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Problematic Gambling

Gambling often begins as a fun, harmless behavior, but can ultimately become an unhealthy obsession with problematic consequences.  If you or a loved one may be struggling with problematic gambling, help is available.  The first step is recognizing signs and symptoms that gambling has become problematic.

Signs of Problematic Gambling

  • Becoming secretive about gambling behaviors: You might lie about or hide your gambling behavior for fear that others will judge you or deem that you have a “problem.”
  • Difficulty controlling gambling: You may tell yourself you’re going to stop or cut back but find yourself compulsively engaging in gambling behavior.
  • Risking or losing important relationships, jobs, or school opportunities in favor of gambling: You may notice your grades are suffering, or you’ve withdrawn from important relationships with family and friends due to gambling.
  • Asking others to bail you out of financial trouble: You may be gambling with money you don’t have, trying to get back lost money, or gambling with increased amounts of money to achieve a thrill.
  • Friends or family members are expressing concern about your gambling behaviors: Your loved ones may notice changes in your behavior or attitude before you recognize that your gambling has become problematic.  It’s common to feel defensive; remember that they’re expressing concern because they care about you.


On Campus Resources

Problematic gambling occurs on a continuum from mild to severe. The Loyola University Counseling Center is able to provide assessment and short-term individual counseling for students whose symptoms are mild to moderate.  Due to the complex nature and risks associated with problematic gambling, The Counseling Center may recommend more comprehensive and specialized treatment off campus.  Consistent with our short-term model, the Counseling Center is unable to provide the full continuum of care to treat individuals struggling with significant gambling behaviors or addiction.

Community Resources

  • A Comprehensive List of counselors in Maryland is available through University of Maryland’s Center of Excellence on Problem Gambling
  • Gamblers Anonymous meets regularly to provide community and support for those struggling with problematic gambling.  Meetings occur virtually, in person, and over the phone.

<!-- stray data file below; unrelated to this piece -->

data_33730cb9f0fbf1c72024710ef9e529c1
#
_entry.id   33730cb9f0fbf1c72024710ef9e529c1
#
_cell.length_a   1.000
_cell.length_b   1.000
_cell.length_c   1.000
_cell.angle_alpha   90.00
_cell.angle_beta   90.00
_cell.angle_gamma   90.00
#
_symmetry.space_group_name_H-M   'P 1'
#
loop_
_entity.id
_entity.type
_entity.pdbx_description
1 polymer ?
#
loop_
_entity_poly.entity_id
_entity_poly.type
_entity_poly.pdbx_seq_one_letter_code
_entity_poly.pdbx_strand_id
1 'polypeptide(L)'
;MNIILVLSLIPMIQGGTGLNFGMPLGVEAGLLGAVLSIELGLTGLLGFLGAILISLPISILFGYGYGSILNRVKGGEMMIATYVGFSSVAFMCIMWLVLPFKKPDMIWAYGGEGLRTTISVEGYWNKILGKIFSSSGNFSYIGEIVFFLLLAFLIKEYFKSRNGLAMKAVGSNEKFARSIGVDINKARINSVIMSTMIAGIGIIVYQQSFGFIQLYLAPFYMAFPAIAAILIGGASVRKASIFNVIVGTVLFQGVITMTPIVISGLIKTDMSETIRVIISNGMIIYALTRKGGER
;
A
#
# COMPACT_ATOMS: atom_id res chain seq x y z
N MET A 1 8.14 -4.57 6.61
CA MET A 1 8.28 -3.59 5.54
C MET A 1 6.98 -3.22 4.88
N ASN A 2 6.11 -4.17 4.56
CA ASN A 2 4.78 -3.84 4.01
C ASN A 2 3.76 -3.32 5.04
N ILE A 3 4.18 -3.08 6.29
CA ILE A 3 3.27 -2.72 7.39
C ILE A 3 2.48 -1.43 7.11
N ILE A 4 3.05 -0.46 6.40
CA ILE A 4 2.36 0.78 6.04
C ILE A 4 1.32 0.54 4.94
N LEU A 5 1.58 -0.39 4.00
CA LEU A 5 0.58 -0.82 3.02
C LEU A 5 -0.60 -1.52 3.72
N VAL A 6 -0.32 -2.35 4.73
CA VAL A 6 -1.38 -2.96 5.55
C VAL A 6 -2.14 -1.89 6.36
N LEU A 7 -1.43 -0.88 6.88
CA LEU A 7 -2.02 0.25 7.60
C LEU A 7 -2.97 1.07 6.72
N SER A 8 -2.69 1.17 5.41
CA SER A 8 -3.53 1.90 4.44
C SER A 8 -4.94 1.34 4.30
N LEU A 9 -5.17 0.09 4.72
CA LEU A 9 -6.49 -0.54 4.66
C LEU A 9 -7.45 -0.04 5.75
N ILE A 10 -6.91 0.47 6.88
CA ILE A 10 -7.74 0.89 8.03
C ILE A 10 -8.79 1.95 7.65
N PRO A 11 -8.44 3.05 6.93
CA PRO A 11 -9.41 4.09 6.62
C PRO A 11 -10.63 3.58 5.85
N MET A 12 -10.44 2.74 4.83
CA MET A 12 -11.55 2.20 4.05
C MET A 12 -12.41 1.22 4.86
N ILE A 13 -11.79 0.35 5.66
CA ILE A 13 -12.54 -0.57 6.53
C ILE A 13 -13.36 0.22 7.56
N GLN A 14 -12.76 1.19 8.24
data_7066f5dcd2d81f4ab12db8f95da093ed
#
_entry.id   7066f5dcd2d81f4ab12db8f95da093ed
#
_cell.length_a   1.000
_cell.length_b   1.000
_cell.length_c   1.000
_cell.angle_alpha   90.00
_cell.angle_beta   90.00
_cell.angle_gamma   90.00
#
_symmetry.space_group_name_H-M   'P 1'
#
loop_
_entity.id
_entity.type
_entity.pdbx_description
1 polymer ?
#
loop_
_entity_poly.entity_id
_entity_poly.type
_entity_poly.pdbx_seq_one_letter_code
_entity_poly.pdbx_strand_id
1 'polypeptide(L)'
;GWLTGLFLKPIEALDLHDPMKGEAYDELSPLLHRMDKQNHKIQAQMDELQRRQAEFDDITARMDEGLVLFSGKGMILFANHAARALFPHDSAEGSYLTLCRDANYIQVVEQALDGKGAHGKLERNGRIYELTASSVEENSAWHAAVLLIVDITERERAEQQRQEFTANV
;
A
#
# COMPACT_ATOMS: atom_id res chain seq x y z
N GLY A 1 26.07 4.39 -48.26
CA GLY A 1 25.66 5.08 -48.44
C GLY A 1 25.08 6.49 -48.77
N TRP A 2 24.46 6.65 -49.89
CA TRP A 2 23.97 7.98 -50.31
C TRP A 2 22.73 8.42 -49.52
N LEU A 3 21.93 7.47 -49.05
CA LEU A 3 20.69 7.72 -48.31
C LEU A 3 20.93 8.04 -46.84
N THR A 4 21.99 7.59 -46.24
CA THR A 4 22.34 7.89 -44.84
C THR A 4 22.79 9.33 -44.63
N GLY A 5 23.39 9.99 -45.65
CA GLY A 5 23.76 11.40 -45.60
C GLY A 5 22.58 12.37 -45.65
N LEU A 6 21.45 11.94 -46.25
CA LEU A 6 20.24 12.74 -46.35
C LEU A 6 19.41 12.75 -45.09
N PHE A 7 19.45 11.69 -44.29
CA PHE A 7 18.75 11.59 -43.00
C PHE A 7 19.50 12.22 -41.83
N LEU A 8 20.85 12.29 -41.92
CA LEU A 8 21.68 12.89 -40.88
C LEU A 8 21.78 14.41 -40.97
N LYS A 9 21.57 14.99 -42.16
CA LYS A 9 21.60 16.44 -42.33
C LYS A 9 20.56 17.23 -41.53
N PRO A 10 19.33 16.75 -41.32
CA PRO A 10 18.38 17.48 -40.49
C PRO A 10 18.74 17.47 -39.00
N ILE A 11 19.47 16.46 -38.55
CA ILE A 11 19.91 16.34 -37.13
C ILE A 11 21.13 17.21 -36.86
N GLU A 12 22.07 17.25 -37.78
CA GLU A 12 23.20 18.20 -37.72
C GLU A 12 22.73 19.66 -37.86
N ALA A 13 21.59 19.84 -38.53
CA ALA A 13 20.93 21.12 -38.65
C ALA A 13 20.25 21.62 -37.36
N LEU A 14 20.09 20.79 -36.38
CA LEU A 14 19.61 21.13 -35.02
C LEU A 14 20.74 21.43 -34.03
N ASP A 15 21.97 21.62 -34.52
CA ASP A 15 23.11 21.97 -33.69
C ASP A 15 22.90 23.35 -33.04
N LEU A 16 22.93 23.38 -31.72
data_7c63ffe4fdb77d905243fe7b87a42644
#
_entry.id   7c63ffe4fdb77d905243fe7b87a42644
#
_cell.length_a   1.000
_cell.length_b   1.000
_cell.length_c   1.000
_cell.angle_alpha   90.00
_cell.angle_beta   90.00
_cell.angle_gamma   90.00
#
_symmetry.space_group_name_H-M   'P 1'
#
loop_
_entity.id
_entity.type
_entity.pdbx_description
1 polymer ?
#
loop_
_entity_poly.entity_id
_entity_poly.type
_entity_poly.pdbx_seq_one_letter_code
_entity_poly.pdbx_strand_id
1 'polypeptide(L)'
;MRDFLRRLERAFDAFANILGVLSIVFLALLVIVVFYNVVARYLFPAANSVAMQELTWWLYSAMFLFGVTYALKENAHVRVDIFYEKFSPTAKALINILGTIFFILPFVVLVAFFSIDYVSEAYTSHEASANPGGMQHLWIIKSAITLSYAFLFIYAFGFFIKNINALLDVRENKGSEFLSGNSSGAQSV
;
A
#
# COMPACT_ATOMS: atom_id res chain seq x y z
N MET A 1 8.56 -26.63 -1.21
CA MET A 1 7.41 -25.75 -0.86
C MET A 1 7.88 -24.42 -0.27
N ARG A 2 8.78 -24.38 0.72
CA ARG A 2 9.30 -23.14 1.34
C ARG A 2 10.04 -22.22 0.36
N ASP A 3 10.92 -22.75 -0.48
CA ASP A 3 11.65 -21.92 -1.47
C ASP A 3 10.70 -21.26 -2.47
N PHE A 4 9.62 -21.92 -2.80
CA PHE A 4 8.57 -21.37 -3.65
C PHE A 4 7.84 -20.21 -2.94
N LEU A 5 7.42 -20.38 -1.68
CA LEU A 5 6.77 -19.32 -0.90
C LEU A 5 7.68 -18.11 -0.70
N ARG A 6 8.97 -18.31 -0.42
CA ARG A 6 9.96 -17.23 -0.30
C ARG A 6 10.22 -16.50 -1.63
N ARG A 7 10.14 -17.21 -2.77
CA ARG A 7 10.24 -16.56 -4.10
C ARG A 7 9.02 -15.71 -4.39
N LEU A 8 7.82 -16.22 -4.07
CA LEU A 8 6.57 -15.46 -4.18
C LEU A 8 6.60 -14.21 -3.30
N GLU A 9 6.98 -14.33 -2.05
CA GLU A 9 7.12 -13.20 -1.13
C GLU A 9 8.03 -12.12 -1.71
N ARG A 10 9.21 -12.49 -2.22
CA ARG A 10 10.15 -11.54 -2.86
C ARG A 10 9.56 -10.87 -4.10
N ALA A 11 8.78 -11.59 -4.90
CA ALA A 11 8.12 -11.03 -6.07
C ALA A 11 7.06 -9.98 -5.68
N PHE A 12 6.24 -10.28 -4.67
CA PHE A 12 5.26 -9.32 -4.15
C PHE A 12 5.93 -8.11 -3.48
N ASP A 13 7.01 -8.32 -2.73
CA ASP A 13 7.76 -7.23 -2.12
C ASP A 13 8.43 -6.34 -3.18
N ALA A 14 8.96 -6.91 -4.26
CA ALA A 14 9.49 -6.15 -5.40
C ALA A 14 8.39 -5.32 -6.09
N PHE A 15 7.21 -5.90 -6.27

• The National Problem Gambling Helpline Chat provides virtual chat support 24/7 and is free and confidential.  You can also get free and anonymous support over the phone at 1-800-GAMBLER.
  • Smart Recovery is a global community of mutual-support groups for individuals struggling with any addiction.  

How to Help a Loved One

Like any addiction, problematic gambling causes significant problems in a person’s life, and impacts the family and friends of the person who is struggling.  While problematic gambling is complex, your support can be paramount in the process of recovery.  These strategies can help you support your loved one, while taking care of yourself.

  • Learn about problematic gambling. Educate yourself by knowing what addiction is and what to expect when someone suffers with addiction. This will help you set healthy boundaries and realistic expectations.
  • Talk to your loved one and offer support. You may recognize problematic behavior before your loved knows they have a problem.  Share honestly about what you’ve noticed, why you’re concerned, and consequences of problematic gambling.  Remind your loved one that you love them despite their behavior.
  • Recommend professional help for a loved one. It is helpful to recognize that you cannot “cure” a loved one’s addiction, and professional help is vital.  Talk with your loved one about the options for professional help and recognize that they may be resistant at first.
  • Get support for yourself.  Supporting a loved one through problematic gambling may impact your own mental health.  Talking with a counselor and practicing self-care may not change your experience overnight, but it is an important step toward processing the emotions that may come with supporting a loved one. Gam-Anon is a supportive self-help community for individuals who have been impacted by the problematic gambling of a loved one.

Consider Togetherall a 24/7 confidential peer to peer mental wellness resource, free to all enrolled Loyola students. Register here today. The Counseling Center located in Humanities 150 is open M-F from 8:30am until 5pm (EST) and closed when the university is closed.  If you would like to make an appointment with a counselor schedule an appointment online, stop by our office, or call 410-617-2273.



Contact Us

Humanities, Room 150
One flight up the turret entrance
Phone: 410-617-CARE (2273)

Call to schedule an appointment
Monday - Friday, 8:30 a.m. - 5 p.m.


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